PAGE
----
If this is the product that is expected to take on Google, Microsoft would be smart to follow the people who are already doing just that (Indeed, SimplyHired, Kayak being some of the largest) and give users what Google can't: highly relevant, category specific results.

As it is, Live cashback search will likely end up in the "in theory..." internet archives of next to iWon and a few others. If Microsoft innovates for e-commerce search, gives compelling filters for its target categories and uses cashback to offer users a better price than they'd find otherwise, this could very well be the next big thing in search.

May 20, 2008

Online Marketing Tips Video: Conversion Types - Engagement, Lead Generation, User Signups, & Contributions

By Li Evans

This week's Tuesdays' Tips in Online Marketing Video is the 2nd in the 2 part series (Conversion Types, Part 1) focusing on discussing the different types of conversion types that you can track and measure the success of your online marketing efforts.  Whether its offline driving online traffic, viral campaigns, word of mouth marketing efforts or even PPC or SEO, these are types of conversions worth paying attention to, if you want to gauge and monitor the success or failure of your efforts.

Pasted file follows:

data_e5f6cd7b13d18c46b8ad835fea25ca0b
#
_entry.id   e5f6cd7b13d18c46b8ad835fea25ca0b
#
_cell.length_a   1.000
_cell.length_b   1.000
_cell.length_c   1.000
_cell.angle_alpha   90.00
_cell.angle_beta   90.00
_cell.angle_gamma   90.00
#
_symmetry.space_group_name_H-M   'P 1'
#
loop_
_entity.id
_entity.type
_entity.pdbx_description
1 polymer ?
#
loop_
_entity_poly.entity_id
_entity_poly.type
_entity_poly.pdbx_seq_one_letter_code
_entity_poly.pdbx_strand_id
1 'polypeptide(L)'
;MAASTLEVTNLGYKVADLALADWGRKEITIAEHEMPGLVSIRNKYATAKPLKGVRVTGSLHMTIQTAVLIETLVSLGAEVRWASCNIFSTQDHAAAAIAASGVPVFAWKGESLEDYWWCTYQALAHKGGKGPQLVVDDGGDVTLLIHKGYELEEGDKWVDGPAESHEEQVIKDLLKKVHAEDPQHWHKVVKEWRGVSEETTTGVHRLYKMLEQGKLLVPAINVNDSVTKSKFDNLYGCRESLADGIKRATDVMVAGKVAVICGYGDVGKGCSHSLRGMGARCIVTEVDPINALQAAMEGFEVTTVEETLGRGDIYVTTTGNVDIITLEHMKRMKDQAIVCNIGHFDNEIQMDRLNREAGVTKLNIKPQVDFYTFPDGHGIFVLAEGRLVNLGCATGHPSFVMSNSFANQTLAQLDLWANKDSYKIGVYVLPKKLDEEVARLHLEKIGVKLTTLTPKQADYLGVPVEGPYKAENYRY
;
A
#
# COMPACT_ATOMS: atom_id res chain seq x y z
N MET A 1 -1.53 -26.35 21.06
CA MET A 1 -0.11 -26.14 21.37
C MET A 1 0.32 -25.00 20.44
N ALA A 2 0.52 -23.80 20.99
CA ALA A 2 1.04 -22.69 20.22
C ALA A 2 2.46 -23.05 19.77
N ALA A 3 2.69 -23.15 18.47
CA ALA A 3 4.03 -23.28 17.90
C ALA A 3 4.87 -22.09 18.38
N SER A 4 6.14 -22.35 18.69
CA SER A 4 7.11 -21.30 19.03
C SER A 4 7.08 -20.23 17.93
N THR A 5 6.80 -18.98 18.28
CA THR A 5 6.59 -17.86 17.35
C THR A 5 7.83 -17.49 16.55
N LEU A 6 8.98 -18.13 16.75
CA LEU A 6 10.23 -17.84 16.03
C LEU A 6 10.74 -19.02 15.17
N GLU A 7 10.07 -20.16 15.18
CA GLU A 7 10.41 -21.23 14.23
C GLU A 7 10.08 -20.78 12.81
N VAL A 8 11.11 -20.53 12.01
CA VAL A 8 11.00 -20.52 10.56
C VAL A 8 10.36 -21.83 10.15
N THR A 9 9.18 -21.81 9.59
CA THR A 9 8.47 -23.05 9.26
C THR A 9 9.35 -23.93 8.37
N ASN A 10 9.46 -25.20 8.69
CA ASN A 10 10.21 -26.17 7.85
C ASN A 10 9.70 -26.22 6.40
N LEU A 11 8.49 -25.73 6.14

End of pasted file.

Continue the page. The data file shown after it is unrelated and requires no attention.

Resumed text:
Full video transcript after the jump....

Continue reading "Online Marketing Tips Video: Conversion Types - Engagement, Lead Generation, User Signups, & Contributions" »

May 19, 2008

Using Social Media to Research Customer Service Experiences

By Li Evans

Think that people don't care about conversations about the customer service experience your company provides?  Think again!

According to a recently released study from The Society for New Communications Research on Customer Care, a lot more people are using Social Media to investigate Customer Service experiences dealing with companies.  In the study 91% percent of the respondents said they used some sort of Social Media either "Always", "Often", "Sometimes", or "Rarely".  That's saying something, and companies should start taking heed.

Society for New Communication Research Customer Service / Social Media Study

Continue reading "Using Social Media to Research Customer Service Experiences" »